Quality control concerns are bigger still when you ask the question: Who are these “panelists”? Do you personally belong to a panel? Did you click a banner ad to “get paid mad cash to take online surveys”?
The reality is that even though the “best” panels market their pools as containing millions of Americans, there is very little transparency around these and who actually participates in them. Given the cash approach to attracting panelists, it feels fair to question their practices and how representative these panels are of the populations they aim to mirror. How panels engage, recruit and incentivize respondents matters, as it is highly likely to affect data quality and the resulting inferences.
When academics contribute to the scholarly literature around ad effectiveness measurement, convenience sampling from panels is rarely, if ever, portrayed as a best practice. A 2006 comScore study in the US concluded that fewer than 1% of panelists in the 10 largest panels were responsible for 34% of completed questionnaires.
Things haven’t necessarily gotten better since. Most sample providers today cannot use a single panel to field a study. That’s because the findings aren’t sufficient. Instead, they stitch together a network of suppliers to source respondents. This introduces serious sampling challenges.
Moreover, in the last few years sample suppliers have energetically embraced programmatic technology. This means that while sourcing sample is more efficiently connected to demand than ever, the promise of randomness is critically upended by the economic benefit of finding the cheapest possible respondent to answer your brand study.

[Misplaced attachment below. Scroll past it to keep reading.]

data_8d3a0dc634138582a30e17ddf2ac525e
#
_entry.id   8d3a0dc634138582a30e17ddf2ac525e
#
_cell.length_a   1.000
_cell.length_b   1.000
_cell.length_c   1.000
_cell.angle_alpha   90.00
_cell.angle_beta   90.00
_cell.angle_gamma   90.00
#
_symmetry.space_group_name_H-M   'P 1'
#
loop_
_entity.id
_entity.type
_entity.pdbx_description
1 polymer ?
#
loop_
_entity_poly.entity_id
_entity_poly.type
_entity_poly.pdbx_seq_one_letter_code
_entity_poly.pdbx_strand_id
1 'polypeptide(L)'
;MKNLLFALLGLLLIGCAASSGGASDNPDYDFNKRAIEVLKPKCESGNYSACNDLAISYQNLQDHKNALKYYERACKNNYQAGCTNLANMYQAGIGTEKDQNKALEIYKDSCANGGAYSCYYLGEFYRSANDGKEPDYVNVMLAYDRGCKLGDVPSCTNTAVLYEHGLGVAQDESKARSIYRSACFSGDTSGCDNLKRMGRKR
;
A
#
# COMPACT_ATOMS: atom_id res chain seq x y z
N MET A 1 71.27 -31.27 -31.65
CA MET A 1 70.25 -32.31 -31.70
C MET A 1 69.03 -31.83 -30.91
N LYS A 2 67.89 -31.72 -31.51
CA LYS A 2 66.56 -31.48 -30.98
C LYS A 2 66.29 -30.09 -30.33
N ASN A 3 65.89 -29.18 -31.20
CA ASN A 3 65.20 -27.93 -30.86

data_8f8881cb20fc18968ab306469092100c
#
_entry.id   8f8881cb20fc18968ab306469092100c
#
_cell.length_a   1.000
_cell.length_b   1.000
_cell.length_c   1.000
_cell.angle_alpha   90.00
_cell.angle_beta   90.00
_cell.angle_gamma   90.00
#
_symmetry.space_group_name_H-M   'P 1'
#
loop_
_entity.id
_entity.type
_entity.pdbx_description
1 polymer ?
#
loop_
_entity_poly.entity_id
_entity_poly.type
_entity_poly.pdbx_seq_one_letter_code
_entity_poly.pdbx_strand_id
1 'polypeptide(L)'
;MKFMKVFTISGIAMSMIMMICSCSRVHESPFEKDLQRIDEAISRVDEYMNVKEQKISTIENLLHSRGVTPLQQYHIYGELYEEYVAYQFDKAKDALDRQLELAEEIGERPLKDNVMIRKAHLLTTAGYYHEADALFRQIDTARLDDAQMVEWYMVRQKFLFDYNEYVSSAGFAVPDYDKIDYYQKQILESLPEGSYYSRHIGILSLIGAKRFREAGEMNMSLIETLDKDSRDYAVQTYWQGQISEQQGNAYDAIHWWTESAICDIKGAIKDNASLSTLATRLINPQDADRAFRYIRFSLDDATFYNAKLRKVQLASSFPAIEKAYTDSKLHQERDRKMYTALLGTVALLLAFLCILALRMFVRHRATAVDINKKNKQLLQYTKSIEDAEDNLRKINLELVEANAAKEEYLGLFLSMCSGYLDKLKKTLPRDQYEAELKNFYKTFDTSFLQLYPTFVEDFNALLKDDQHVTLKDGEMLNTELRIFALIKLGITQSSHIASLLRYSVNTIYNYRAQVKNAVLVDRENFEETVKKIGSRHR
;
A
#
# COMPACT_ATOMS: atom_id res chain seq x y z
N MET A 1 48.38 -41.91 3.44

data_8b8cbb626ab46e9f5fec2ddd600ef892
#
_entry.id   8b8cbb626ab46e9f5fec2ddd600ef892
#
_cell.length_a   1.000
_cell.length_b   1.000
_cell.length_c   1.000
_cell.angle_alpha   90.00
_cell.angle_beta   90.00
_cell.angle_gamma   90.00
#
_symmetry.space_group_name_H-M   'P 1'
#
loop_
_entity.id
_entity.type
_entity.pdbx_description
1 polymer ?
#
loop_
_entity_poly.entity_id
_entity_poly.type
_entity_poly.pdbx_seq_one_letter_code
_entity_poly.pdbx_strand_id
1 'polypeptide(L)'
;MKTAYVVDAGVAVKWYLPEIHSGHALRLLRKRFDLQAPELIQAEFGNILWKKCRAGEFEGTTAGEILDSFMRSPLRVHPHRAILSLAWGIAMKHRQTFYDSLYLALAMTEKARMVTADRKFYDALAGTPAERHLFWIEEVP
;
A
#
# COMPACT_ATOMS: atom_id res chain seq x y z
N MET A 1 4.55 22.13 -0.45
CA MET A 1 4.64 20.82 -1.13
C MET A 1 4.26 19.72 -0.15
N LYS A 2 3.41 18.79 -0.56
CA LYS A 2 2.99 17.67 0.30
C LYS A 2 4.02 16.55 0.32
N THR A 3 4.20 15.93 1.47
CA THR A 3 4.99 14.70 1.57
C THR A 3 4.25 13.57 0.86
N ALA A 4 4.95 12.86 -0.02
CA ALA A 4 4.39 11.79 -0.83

Explore the alternatives
In short, there are many issues with panel-based ad effectiveness measurement that should compel us to explore better alternatives. Thanks to digital technology, these alternatives exist. While it might sound surprising, the next generation of brand lift measurement should consider returning to the tradition of random sampling. It is time to reinvest in sampling technology that enables respondents to be drawn from audiences that are truly representative of the populations exposed to brand advertising campaigns and of those who could have been exposed (control holdouts).
Imagine if large random samples could be drawn quickly from the very same sites, channels, devices, and platforms where advertising occurs. So, if a Toyota campaign runs while streaming an episode of the Bachelor, the surveys used to measure and optimize this campaign also run during episodes of the Bachelor.
Here are some ideas to make measurement better:
- Make survey placements match the placements where the ad campaign is flighted.
- Surveys should be served according to the same logic and targeting that steers towards a specific addressable campaign audience.
- Surveying should be completed with one or two questions by dual-purposing the very same ad and targeting tech that underlies how we serve ad campaigns today.
Just imagine how much better measurement would be if survey serving spoke to ad serving in real time.
Yes, we can advertise better. We can also measure better.